A perfect roast potato surely has to be one of the best things on the planet. Fluffy inside, crisp crust on the outside, and a proper potato flavour. Smushed with your fork into a puddle of escaping gravy, this is the way to food nirvana. Not at all difficult to achieve, yet often horrendously misjudged, the roasting of a potato is a serious business that requires your full respect.
Choose your potato wisely
It all starts with a potato. Not a bog standard white potato from the corner shop or a potato of unknown qualities from the supermarket. You need a super fluffy variety that also has a bit of flavour. That means a King Edward or a Yukon Gold. Maris Piper at a push, and even then the results can be inconsistent. If you know of any other potatoes with said qualities, then those are fine too.
Par boil your potato properly
So you have your potato. Size isn’t especially important although your standard roastie is probably one-third of your standard medium potato. What you want are edges. A many sided potato is a splendorous thing. Then you need to par boil it. Cold water, plenty of salt, medium heat and up to the boil. Don’t leave it and forget about it or you will end up with mash. If you don’t cook it for long enough, then you will get neither fluffy inside or crisp exterior. Still recognisable as a roast potato, but it just won’t do that thing. But if you take it too far then you will have lots of extra tiny roast potatoes and a sink full of sludge. When you stick a skewer or a knife into it, the potato should yield. For all intents and purposes it is just cooked through. Now drain them, shake them, and then leave the colander over the pan for a while. Five to ten minutes is fine, but if you are preparing Sunday roast and getting organised they will quite happily sit. They may go a little grey but that really doesn’t matter.
Give the potato a coat
Next, there is the matter of creating the crust. It may be a bit of a cliché, perpetuated by Nigella in the nineties, and a trick nicked from the mass food manufacturers, but a fine coating of semolina works wonders. It shouldn’t be necessary, what with all the choosing, boiling, and shaking, but it does make for less of a margin of error. Tip the potatoes back into the pan (drain out any residual water first), give them another shake, add a few tablespoons of semolina and shake again to coat. That’s that.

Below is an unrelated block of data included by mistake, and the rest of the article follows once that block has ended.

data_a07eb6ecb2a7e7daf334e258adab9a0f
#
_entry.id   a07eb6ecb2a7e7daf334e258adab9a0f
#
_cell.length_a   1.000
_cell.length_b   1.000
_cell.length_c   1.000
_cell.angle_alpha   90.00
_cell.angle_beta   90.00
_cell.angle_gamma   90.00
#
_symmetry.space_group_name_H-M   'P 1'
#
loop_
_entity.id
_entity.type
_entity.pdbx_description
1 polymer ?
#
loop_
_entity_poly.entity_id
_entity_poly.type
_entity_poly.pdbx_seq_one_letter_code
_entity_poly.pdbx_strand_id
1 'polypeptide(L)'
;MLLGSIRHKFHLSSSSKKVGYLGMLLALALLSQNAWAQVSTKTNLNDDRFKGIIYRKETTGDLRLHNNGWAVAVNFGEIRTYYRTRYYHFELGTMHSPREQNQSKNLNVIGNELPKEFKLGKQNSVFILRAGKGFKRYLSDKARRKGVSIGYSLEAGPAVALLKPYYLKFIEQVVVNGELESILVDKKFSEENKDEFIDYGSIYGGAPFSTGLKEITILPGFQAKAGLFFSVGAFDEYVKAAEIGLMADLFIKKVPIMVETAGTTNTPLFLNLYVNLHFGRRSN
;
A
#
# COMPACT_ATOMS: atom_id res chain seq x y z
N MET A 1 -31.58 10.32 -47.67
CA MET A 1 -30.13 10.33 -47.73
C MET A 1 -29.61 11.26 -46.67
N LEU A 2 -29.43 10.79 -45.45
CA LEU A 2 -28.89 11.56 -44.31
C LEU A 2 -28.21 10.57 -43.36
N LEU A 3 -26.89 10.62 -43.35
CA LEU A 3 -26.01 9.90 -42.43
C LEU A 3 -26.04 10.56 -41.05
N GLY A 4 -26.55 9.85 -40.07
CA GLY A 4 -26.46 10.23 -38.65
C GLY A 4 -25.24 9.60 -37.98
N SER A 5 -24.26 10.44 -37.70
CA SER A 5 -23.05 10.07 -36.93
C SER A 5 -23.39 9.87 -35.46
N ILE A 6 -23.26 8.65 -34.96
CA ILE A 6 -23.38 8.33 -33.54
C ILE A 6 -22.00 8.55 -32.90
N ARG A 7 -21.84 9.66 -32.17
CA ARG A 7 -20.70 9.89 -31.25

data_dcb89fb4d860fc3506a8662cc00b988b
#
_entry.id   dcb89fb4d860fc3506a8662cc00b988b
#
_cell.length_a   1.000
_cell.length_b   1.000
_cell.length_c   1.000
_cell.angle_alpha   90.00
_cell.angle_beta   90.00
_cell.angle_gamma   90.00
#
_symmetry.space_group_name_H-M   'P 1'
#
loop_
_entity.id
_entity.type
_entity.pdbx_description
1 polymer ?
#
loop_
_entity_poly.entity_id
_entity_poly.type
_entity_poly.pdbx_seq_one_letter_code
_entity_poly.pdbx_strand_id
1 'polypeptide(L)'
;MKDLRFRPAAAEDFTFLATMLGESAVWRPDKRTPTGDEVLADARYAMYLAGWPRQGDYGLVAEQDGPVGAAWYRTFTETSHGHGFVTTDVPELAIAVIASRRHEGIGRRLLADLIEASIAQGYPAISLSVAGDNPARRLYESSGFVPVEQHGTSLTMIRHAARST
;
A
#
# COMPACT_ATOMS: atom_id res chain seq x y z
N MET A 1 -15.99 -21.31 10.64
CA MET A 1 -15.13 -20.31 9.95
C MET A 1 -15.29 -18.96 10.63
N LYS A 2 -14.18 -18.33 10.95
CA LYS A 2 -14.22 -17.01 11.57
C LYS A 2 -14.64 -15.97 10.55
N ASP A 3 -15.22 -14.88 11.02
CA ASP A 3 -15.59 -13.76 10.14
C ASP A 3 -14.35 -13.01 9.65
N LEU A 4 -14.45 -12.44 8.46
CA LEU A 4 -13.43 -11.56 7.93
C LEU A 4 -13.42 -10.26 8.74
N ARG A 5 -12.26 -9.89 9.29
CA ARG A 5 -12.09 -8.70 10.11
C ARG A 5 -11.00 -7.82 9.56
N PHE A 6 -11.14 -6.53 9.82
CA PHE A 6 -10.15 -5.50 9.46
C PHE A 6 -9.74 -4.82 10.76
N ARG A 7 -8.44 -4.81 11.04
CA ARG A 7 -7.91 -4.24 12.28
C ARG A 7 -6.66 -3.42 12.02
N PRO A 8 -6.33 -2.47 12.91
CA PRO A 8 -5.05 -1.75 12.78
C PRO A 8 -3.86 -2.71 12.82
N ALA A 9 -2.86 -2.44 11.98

Solid fat all the way
Now, we move on to the fat. Solid fat works best. You could use Trex if you do not want to use animal fat; it will give the desired texture but not the right flavour. Then you have the choice of beef dripping, lard or goose fat. Most will tell you to go for goose fat, but we beg to differ. As a semi liquid fat at room temperature, goose fat can leave the potato a little greasy. For a crisp clean finish, with loads of savoury flavour, beef dripping is the winner every time. You need a good few generous tablespoons on a sturdy baking tray into the oven until the fat is at smoking point. Just as for Yorkshire puds.
Which shelf and how high a heat do I need for my magnificent roasties? Second shelf from the top, about 200C. Once they are well on their way, they can come down lower. To make room for the Yorkshire pudding perhaps. You don’t want to cook them too fast or you won’t get the requisite outer/inner thing going on. Too low a heat, at any stage, and that is when they get greasy. So they need to be at a fairly high temperature but be in there for long enough for some of the old magic to take place.
And that is it; perfect roasties. You know what you are looking for so we don’t need to tell you. Leave them in for as long as you can get away with without burning them. Serve them hot straight from the oven, and add a quick flourish of salt before they set off for the table.
In your face, potato
Anoint with gravy and allow yourself a moment of pride.